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Etymology 1[edit]

Middle English, from Middle French gaffe, from Old Provençal gaf ‎(hook), derivative of gafar ‎(to sieze), from Gothic 𐌲𐌰𐍆𐍆- ‎(gaff-) derived from 𐌲𐌹𐌱𐌰𐌽 ‎(giban, to give).

Alternative forms[edit]

  • gaffe (minor error or faux pas)


gaff ‎(plural gaffs)

  1. A tool consisting of a large metal hook with a handle or pole, especially the one used to pull large fish aboard a boat.
  2. A minor error or faux pas.
    We politely ignored his gaff.
  3. A trick or con.
    The sideshow feat was a just a gaff, but the audience was too proud to admit they'd been fooled.
  4. (Britain, Ireland, slang) A place of residence.
    We're going round to Mike's gaff later to watch the footie.
  5. (nautical) The upper spar used to control a gaff-rigged sail.
  6. A garment worn to hide the genitals by some trans people.


gaff ‎(third-person singular simple present gaffs, present participle gaffing, simple past and past participle gaffed)

  1. To use a gaff, especially to land a fish.
  2. To cheat or hoax

Derived terms[edit]

Etymology 2[edit]

Perhaps from Old English gafsprǣc ‎(buffoonery, scurrility; blasphemous or ribald speech), from Old English gaf ‎(base, vile, lewd) + Old English sprǣc ‎(language, speech, talk)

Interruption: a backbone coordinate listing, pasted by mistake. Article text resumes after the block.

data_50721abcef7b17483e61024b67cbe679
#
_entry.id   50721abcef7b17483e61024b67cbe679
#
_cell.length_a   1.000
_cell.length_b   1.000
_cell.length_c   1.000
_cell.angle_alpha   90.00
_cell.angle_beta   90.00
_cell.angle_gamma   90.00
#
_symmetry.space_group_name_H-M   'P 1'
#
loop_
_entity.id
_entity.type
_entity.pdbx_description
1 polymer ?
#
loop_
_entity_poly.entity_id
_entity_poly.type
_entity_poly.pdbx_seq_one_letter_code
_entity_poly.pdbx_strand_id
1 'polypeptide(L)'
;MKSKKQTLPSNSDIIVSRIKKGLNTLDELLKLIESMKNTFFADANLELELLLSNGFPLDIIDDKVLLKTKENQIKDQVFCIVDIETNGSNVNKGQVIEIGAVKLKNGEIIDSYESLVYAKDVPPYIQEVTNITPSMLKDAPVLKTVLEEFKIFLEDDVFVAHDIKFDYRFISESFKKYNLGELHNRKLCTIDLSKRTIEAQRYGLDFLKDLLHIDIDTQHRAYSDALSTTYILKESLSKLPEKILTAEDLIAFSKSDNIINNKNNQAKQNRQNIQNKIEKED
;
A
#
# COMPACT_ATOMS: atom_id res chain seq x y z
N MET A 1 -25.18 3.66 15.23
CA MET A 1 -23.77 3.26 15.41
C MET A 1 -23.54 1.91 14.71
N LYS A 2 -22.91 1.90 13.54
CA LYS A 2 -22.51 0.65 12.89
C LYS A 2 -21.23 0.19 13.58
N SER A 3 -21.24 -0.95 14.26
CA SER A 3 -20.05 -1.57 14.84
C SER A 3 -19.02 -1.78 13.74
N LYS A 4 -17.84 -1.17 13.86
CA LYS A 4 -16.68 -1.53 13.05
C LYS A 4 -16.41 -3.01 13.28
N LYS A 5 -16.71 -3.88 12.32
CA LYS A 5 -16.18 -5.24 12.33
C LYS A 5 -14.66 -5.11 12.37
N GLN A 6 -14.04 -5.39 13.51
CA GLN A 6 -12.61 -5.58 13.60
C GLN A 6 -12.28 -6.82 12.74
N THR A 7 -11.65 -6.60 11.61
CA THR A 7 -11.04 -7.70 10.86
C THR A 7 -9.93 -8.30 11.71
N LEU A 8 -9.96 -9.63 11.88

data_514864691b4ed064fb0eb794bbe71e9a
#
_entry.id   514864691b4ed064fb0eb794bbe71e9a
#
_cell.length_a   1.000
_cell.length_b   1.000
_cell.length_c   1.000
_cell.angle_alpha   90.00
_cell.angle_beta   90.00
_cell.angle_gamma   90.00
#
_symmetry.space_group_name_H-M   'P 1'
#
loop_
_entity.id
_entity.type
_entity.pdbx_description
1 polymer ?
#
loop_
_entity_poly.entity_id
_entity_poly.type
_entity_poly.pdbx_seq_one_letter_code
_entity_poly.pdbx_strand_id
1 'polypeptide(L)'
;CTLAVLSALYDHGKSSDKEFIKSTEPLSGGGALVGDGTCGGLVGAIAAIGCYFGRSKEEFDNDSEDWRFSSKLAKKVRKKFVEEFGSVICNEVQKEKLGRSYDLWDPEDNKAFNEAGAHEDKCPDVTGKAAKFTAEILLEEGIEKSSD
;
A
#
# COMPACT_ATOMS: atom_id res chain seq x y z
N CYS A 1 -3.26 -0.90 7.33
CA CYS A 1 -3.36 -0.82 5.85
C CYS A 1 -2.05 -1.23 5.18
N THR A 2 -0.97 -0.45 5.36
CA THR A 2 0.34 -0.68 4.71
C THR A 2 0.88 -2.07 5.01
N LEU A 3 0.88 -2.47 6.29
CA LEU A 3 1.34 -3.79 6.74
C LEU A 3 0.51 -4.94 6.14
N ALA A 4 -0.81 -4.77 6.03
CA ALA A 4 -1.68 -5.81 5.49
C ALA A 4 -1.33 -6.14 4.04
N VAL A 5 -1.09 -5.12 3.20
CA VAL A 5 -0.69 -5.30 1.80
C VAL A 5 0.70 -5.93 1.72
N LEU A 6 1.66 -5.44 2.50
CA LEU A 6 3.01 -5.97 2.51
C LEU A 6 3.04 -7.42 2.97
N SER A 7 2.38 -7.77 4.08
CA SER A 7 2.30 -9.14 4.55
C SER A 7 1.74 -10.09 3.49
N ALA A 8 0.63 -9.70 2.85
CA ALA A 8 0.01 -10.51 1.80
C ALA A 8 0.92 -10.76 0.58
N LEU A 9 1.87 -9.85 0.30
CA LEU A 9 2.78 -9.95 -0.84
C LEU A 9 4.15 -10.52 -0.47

1. rough or harsh treatment; criticism
    1916, Edgar Rice Burrows, Beyond Thirty (aka The Lost Continent)[1], HTML edition, The Gutenberg Project, published 2008:
    "Numbers one, two, and five engines have broken down, sir," he called. "Shall we force the remaining three?" / "We can do nothing else," I bellowed into the transmitter. / "They won't stand the gaff, sir," he returned. / "Can you suggest a better plan?" I asked. / "No, sir," he replied. / "Then give them the gaff, lieutenant," I shouted back, and hung up the receiver.


  • Century Dictionary and Cyclopedia, gaff
  • New Oxford American Dictionary, gaff[2]